Numbers are great, but hey they don’t tell the whole story. In the last 10 months I have made some aggressive strides in improving my financial well-being. Although this was a peaks and valley kinda year (what year isn’t?!), I like to think the debt piece was a peak ;).

Blogging about debt pay off is rewarding and a great way for me to track progress, but I’m trying to catch myself from turning this into a ‘Highlight reel’. On that note, there were some “behind the scenes” expenses that deserve a shout out–

  • Moving (most costs were incurred at end of 2016, but some did linger into 2017, or at least that dent in the wallet lingered)
  • Weddings (3!) This was by FAR the biggest additional cost of the year, given that all were destinations. Looking towards 2018…only one is a definite. Love to see my friends in love, but ahh a sigh of relief :).
  • Household: Due to some unforeseen circumstances there were a few months particularly during the Fall where I shouldered additional household expenses including rent, food, and supplies (e.g. paper towels, detergents, etc).
  • Hurricane season: Irma (personal, only travel/supply costs) & Maria (family, monetary donations for recovery)

I mention these other expenses, as a way to demonstrate that it wasn’t always a smooth ride. I’m not special, I’m actually quite lucky and acknowledge the privilege I have to even attempt paying off this debt. But, I am proud of myself for not giving up. Before I committed to the debt free journey, one or 2 of these events would have completely derailed me. Now, I give myself grace as I fall down, brush myself off, and try try again ! Same approach for my spending tracking, and all other things personal finance related.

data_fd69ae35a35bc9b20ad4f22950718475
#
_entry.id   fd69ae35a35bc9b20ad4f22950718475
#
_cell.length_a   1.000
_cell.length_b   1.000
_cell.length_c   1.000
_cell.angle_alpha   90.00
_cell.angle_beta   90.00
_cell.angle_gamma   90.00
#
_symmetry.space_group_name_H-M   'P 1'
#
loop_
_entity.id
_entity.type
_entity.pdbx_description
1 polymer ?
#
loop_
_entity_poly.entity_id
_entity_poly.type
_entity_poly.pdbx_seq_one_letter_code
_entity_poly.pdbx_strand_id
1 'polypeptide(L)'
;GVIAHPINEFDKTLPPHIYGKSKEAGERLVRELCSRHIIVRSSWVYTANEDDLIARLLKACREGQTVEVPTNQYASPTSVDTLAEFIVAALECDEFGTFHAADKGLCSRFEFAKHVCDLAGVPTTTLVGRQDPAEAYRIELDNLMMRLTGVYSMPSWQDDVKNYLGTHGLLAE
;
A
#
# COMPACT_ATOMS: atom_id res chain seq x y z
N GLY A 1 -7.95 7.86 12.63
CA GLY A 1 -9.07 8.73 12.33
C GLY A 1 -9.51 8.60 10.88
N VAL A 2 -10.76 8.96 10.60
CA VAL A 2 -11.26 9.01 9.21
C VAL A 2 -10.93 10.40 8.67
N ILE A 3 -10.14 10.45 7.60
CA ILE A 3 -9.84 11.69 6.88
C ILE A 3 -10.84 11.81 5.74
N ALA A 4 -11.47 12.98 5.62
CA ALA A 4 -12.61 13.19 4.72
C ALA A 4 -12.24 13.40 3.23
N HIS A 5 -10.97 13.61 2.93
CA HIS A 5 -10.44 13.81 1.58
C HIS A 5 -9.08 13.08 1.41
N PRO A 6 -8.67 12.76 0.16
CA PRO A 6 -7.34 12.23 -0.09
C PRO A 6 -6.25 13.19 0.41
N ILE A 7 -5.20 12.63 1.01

On the personal front, this was a big transition year in my career. I moved out of academia (as a former graduate student) and into the non-profit sector. Although I have been gifted LOTS more time since finishing my degree, I did not push as hard as I could have in getting a side hustle. I’ve unsuccessfully applied to freelance stuff on UpWork, but other than that did not make much of an effort. Thus, relying on my income alone to get to debt free is working just fine, but definitely makes the process a bit slower.

Finally, the Debt-free bug appears to have worn off on my fiancé ! He is documenting his spending daily (which he says works best for him). In addition, he has created spreadsheets that document projected expenditures and earnings for the upcoming year. It’s nice to feel like this is turning into more of a team effort and to have an accountability partner in the household.